Sister Love

“For there is no friend like a sister
In calm or stormy weather;
To cheer one on the tedious way,
To fetch one if one goes astray,
To lift one if one totters down,
To strengthen whilst one stands” Christina Rossetti

Whatever Happened to My Sister

Whatever Happened to My Sister? By Simona Ciraolo
This is a brilliantly touching picture book for any younger sibling whose older sister has started on the transition out of childhood. It portrays the shift in relationship, the changing family dynamic – and Simona Ciraolo does it with great skill. From the beauty of the front cover, in which a little sister forms camaraderie with the cat outside the perceived locked door of her older sister’s room, the narrative flows through the book visually as well as verbally. The first two pages show the younger sister alone, looking through photographs in the family album, with suspicions that “someone had replaced my sister with a girl who looked a lot like her”. The following spread erupts with sensitivity and pathos as the reader sees the younger sister staring at her older sister – the teenager now resplendent with small shorts at the top of her exceedingly long legs, her midriff bare as she stretches into a high cupboard: “My sister was never so tall. Did it happen overnight?”
The colour palate is muted – the background of the house in shades of warm beige, blues, greys, with vibrant orange for detail – a modern landscape dotted with homely paraphernalia: the younger sister’s tea party, Halloween outfit, skipping rope, scooter, set against the older sister’s secret diary, computer, phone, and guitar. But it’s the positioning of the sisters that pulls at the heartstrings – the younger child’s peeking through a doorway, or locked out completely (reminiscent of ‘Do you want to Build a Snowman?’ from Frozen), as opposed to the older sister with her feet up on a desk, lounging reading a magazine, sprawled across a sofa, painted nails, chats with friends. Simona Ciraolo has captured both a small child’s stance and a teenager’s with flair. The illustrations are in soft crayon, and beautifully accomplished.
The book resolves itself with joy – as the older notices the younger’s tears and invites her to join in with dress up and music, with beautiful phrasing on the last page, which I won’t reveal. For a younger sister there is solace in this new relationship – for a mother reading it – it’s heart-breaking. A very clever picture book. To purchase, click here.

One

One by Sarah Crossan
This is another book that tugs on the heartstrings about sisters, but aimed at a teen audience, and about a completely different type of sisterly relationship. Sixteen year olds Tippi and Grace are conjoined twins, their bodies are meshed together at their hip, although they have separate hearts, heads and each has two arms. The book tells of what happens the year they start attending main school rather than being home educated (for financial reasons), and also explores the impact as their health begins to deteriorate. Sarah Crossan’s extensive research about their situation and emotions shines through the story, but what separates this book from other teen novels about serious health issues is the author’s use of free verse to tell the story.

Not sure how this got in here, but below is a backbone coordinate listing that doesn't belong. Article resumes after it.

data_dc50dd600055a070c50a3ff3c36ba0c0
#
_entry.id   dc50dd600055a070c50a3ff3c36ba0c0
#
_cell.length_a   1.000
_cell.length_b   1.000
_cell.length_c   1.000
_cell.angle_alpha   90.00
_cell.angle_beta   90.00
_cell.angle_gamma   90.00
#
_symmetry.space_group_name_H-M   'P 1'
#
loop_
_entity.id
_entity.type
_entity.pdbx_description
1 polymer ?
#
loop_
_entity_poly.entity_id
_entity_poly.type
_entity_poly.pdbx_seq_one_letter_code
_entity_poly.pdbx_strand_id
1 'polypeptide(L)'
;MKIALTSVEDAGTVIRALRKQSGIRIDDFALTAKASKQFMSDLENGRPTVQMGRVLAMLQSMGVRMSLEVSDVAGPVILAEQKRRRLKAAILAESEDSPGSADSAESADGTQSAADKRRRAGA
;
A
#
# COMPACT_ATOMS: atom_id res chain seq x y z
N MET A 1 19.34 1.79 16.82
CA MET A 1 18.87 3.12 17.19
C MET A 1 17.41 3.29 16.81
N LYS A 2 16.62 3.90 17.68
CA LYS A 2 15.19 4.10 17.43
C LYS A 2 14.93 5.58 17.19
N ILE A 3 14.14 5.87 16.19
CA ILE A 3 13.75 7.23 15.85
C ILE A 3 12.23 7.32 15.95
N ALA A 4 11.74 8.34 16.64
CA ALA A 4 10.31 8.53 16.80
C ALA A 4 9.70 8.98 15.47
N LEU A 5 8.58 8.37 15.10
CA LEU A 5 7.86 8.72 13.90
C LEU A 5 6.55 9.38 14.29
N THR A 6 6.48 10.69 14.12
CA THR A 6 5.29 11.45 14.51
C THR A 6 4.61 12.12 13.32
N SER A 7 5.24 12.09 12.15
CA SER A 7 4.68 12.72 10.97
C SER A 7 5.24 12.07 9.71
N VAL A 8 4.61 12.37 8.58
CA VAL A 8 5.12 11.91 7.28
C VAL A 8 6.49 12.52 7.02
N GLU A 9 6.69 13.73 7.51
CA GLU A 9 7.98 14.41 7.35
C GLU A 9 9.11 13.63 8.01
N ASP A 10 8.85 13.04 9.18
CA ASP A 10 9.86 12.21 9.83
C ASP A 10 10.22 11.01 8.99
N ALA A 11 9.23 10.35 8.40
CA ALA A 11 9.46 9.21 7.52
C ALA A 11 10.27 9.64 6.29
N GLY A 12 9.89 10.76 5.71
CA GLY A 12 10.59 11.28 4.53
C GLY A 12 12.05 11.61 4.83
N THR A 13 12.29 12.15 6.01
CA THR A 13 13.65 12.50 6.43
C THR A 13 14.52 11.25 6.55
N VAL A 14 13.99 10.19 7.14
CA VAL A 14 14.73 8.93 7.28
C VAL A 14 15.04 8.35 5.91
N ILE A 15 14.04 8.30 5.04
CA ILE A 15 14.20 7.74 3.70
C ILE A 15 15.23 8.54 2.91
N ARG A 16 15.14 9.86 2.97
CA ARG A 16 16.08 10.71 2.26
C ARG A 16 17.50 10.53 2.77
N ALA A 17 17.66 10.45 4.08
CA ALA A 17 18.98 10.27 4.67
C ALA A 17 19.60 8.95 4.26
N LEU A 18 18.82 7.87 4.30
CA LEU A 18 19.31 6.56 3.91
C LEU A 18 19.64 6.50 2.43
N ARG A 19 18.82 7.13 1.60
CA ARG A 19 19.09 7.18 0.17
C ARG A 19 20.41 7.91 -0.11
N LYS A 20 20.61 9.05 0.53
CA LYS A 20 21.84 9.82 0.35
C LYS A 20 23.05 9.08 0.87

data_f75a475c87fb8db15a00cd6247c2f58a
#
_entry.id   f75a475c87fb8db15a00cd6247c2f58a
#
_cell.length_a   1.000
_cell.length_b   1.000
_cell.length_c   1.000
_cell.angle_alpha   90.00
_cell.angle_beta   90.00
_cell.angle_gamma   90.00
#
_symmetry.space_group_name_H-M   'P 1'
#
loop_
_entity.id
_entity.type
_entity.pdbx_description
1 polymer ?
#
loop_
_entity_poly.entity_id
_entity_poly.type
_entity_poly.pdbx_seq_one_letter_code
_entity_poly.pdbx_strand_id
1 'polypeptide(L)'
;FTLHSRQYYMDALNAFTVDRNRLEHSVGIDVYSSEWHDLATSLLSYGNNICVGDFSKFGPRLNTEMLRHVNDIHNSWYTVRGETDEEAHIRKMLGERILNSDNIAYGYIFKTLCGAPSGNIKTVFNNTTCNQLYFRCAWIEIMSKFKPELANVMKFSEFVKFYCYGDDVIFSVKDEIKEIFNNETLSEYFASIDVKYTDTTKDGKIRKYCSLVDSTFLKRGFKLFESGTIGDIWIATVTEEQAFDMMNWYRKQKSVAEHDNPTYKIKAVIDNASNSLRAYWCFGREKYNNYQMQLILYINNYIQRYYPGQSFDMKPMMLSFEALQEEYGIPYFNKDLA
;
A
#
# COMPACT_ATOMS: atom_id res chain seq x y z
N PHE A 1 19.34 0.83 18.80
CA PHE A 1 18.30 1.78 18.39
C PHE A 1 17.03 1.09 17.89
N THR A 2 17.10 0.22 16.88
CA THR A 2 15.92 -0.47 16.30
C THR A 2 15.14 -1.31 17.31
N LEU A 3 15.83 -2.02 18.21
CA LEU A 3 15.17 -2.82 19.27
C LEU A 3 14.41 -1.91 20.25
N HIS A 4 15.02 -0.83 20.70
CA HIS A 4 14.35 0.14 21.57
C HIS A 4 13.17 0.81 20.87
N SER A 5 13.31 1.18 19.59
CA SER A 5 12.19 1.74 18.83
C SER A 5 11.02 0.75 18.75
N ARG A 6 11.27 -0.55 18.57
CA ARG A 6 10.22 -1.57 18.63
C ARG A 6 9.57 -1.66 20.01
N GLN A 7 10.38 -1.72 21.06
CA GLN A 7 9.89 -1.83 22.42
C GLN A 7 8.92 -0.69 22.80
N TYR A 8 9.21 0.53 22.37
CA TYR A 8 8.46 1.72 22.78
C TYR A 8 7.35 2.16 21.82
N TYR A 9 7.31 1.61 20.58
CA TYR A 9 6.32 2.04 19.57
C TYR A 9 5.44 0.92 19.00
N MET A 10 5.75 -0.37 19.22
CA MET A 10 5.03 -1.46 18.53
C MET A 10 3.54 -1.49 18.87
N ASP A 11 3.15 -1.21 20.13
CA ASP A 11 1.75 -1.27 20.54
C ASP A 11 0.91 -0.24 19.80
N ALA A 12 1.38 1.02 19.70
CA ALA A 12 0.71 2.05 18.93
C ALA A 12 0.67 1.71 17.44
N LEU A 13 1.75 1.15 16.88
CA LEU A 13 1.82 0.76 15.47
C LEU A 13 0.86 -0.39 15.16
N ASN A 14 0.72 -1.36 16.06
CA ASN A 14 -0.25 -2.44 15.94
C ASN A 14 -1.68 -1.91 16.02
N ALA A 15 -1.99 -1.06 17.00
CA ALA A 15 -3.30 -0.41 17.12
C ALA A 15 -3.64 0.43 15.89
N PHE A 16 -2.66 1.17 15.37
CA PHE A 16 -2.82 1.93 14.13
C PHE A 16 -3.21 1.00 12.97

By being so sparing with words, and by utilising not only words themselves but their positioning and spacing on the page, Sarah creates a pacey plot alongside deep and moving emotion. No word is superfluous. She integrates the rare situation the girls are in with the normalcy of teen love, friendships, sibling relationships and school. The language is so spectacularly beautiful and well-crafted that the reader melts even before the heart-breaking ending.

“We’ll just have a smoke today
and die that way,” Jon says,
and
takes such a pleasurable drag
from his cigarette you’d think he was
sucking up gold.”

to even such simple but effective similes as describing apples after a storm lying on the grass:

“like forgotten billiard balls on green felt.”

Sarah uses the same pared down power to eke out superb character portraits with just a few simple phrases. The reader’s breath is taken away before they even reach the final denouement. Highly recommended as a heart-rending read, but also to show what can be done with poetry. To purchase click here or see the Amazon sidebar.

Both these books make it into my top ten reads so far this year. Please note that Whatever Happened to My Sister? was kindly sent for review purposes from Flying Eye Publishers.

 

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